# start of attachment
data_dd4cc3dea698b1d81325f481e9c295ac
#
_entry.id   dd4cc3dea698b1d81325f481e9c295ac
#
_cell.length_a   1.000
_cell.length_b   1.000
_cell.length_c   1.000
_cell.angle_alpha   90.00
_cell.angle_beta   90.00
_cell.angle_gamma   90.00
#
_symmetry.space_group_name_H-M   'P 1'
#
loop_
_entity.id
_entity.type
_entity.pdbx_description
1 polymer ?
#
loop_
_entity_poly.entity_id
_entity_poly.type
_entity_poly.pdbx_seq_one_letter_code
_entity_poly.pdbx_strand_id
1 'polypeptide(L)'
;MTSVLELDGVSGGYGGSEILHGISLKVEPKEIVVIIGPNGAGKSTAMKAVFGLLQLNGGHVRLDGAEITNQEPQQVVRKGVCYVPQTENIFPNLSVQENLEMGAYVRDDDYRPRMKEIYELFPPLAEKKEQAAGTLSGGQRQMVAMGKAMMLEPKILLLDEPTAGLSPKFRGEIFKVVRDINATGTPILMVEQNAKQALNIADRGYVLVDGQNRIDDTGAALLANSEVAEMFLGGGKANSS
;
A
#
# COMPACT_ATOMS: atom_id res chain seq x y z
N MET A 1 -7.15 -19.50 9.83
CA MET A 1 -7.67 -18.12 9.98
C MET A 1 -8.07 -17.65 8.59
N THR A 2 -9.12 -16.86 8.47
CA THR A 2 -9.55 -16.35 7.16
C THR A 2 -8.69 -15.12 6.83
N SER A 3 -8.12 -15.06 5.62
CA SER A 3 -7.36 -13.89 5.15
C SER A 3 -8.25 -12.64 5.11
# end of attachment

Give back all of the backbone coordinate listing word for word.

data_dd4cc3dea698b1d81325f481e9c295ac
#
_entry.id   dd4cc3dea698b1d81325f481e9c295ac
#
_cell.length_a   1.000
_cell.length_b   1.000
_cell.length_c   1.000
_cell.angle_alpha   90.00
_cell.angle_beta   90.00
_cell.angle_gamma   90.00
#
_symmetry.space_group_name_H-M   'P 1'
#
loop_
_entity.id
_entity.type
_entity.pdbx_description
1 polymer ?
#
loop_
_entity_poly.entity_id
_entity_poly.type
_entity_poly.pdbx_seq_one_letter_code
_entity_poly.pdbx_strand_id
1 'polypeptide(L)'
;MTSVLELDGVSGGYGGSEILHGISLKVEPKEIVVIIGPNGAGKSTAMKAVFGLLQLNGGHVRLDGAEITNQEPQQVVRKGVCYVPQTENIFPNLSVQENLEMGAYVRDDDYRPRMKEIYELFPPLAEKKEQAAGTLSGGQRQMVAMGKAMMLEPKILLLDEPTAGLSPKFRGEIFKVVRDINATGTPILMVEQNAKQALNIADRGYVLVDGQNRIDDTGAALLANSEVAEMFLGGGKANSS
;
A
#
# COMPACT_ATOMS: atom_id res chain seq x y z
N MET A 1 -7.15 -19.50 9.83
CA MET A 1 -7.67 -18.12 9.98
C MET A 1 -8.07 -17.65 8.59
N THR A 2 -9.12 -16.86 8.47
CA THR A 2 -9.55 -16.35 7.16
C THR A 2 -8.69 -15.12 6.83
N SER A 3 -8.12 -15.06 5.62
CA SER A 3 -7.36 -13.89 5.15
C SER A 3 -8.25 -12.64 5.11